The Survey Says. . .
Make sure you are aware of your selling weaknesses. . .you may not think that you resemble the pushy, dishonest "used
car salesman" stereotype of the past, but sometimes we just might. A new survey from the American Management Association surveyed 1100 buyers on the sales tactics and behaviors that got under their skin the most. Here are their nine answers, ranked from most
to least offensive:
- Being too pushy
- Not taking "no" for an answer
- Not listening
- Talking too much
- Bait and switch
- Reading from a script
- Using meaningless sales jargon
- Being impatient
Pushiness (24%) and refusing to accept a "no" (23%) were by the most offensive behaviors to survey respondents, with
not listening (18%) trailing close behind. On the other end, up-selling annoyed a mere 4% of respondents, and being impatient, a tiny 2%. What are the takeaways? Here are three conclusions:
- Sell on the buyer's timeline -- don't force prospects to buy on your timeline.
You won't have to be pushy if you maintain a pipeline full of prospects in various stages of the buying process. That way, you'll have prospects ready to close -- on their own terms -- each and every single month.
- "No" isn't a bad thing.
Keep in mind that "no" is better than "maybe." When prospects disqualify themselves, you have more time to spend on better fit opportunities.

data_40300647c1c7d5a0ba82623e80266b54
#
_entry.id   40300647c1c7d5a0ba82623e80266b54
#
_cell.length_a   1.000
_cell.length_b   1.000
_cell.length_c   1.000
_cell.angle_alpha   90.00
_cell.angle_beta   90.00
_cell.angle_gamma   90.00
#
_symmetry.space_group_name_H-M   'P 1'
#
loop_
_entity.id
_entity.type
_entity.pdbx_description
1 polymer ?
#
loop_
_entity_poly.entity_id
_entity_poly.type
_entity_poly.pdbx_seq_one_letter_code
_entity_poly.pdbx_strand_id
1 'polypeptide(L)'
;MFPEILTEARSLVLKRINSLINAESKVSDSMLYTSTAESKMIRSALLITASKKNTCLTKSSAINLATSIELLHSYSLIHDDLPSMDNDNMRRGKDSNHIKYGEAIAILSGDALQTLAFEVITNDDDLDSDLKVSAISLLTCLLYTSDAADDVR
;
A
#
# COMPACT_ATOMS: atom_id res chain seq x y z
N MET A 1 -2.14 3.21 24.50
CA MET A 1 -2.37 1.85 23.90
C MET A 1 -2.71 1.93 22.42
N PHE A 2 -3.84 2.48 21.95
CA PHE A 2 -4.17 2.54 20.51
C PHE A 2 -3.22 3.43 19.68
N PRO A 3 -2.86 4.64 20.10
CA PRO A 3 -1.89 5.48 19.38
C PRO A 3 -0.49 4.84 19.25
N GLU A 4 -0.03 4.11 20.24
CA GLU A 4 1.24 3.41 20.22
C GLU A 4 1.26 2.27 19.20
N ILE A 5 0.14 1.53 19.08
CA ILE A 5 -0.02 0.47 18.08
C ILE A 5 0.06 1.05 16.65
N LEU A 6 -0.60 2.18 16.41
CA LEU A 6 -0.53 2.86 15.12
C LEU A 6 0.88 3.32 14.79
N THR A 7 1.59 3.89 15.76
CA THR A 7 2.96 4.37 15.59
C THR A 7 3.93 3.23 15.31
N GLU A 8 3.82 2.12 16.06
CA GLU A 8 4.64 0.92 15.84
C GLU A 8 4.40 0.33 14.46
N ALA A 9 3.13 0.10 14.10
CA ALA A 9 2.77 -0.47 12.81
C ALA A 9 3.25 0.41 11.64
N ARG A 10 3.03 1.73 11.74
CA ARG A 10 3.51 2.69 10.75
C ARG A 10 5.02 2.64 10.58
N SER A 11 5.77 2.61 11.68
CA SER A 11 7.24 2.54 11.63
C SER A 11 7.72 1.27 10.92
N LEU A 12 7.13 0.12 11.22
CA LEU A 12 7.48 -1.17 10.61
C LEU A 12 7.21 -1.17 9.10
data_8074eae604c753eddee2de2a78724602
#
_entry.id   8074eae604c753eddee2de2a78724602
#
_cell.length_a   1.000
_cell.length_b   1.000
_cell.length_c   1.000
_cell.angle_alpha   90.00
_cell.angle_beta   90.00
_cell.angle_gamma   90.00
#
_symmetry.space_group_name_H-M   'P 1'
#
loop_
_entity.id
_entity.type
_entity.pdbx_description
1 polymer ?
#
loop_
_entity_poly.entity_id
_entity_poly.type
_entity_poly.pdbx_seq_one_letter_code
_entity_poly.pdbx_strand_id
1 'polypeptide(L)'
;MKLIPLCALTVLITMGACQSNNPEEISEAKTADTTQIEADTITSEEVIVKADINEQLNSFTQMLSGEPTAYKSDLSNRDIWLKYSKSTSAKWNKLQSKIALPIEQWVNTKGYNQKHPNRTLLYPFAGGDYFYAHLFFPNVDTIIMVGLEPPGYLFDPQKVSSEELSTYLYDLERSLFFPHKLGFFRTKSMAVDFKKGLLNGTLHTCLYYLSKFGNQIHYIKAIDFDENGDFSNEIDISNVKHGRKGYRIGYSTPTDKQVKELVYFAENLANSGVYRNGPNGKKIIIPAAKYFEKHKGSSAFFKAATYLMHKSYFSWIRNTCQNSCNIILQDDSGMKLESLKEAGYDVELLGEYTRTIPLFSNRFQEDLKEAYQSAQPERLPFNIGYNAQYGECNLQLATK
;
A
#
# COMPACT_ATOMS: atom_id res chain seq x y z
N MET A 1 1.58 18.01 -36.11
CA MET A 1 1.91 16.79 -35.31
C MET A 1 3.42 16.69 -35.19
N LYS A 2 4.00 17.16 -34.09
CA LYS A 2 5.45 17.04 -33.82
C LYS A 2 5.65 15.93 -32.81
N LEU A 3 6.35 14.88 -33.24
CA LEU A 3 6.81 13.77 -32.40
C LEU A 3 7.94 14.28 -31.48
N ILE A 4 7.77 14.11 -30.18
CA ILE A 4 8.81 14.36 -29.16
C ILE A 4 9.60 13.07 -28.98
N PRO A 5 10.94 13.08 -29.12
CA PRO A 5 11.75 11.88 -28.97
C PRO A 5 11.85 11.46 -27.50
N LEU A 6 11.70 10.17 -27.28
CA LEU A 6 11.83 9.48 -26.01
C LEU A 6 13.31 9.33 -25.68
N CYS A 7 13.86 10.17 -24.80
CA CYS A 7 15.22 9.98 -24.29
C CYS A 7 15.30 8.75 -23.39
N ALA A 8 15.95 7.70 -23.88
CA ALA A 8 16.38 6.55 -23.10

- Reps who listen, sell. How
will you be able to put together a solution for your prospect if you don't truly listen to and understand their needs? Ask questions and carefully listen to your buyer's answers so you know how to best help them.
95. Overcoming the bumps in the road.
How many of us have known people with one primary personality characteristic that seemed to hold them back in their
lives? Do you know the "know it all" who just has to let everyone around him know that he has an answer for everything in life? This person may be perfectly suited to win a fortune on a game show that rewards such behavior but most of us really don't appreciate
being around such an individual!
What about the person who can never make up her mind? She can literally be paralyzed by her inability to commit to a course of action or a decision. Then there is the "perpetual student" type of individual who seems to want to avoid ever having to actually
make a living. This person takes a stream of endless classes and extends the duration of his collegiate career to five, six or even up to seven or eight years!
Hopefully, most of us don't fall into the above personality types. However, we will encounter things along the way that may throw us off stride. We may experience temporary financial difficulties. We may end up in a relationship that is really harmful to us
and to our sense of selfesteem. We may become embroiled in a litigation or dispute as a result of a specific client or transaction.
It is essential not to allow your focus to get stuck in the past on a problem or difficulty. You must maintain a positive frame of mind and continue to keep moving forward in your life. What may seem to be "the end of the world" will often be resolved and you
can't focus all of your energy on such "bumps in the road". Make sure that you become mentally tough and surround yourself with individuals who are there for you and will provide the counsel and wisdom that you need when the going does get tough!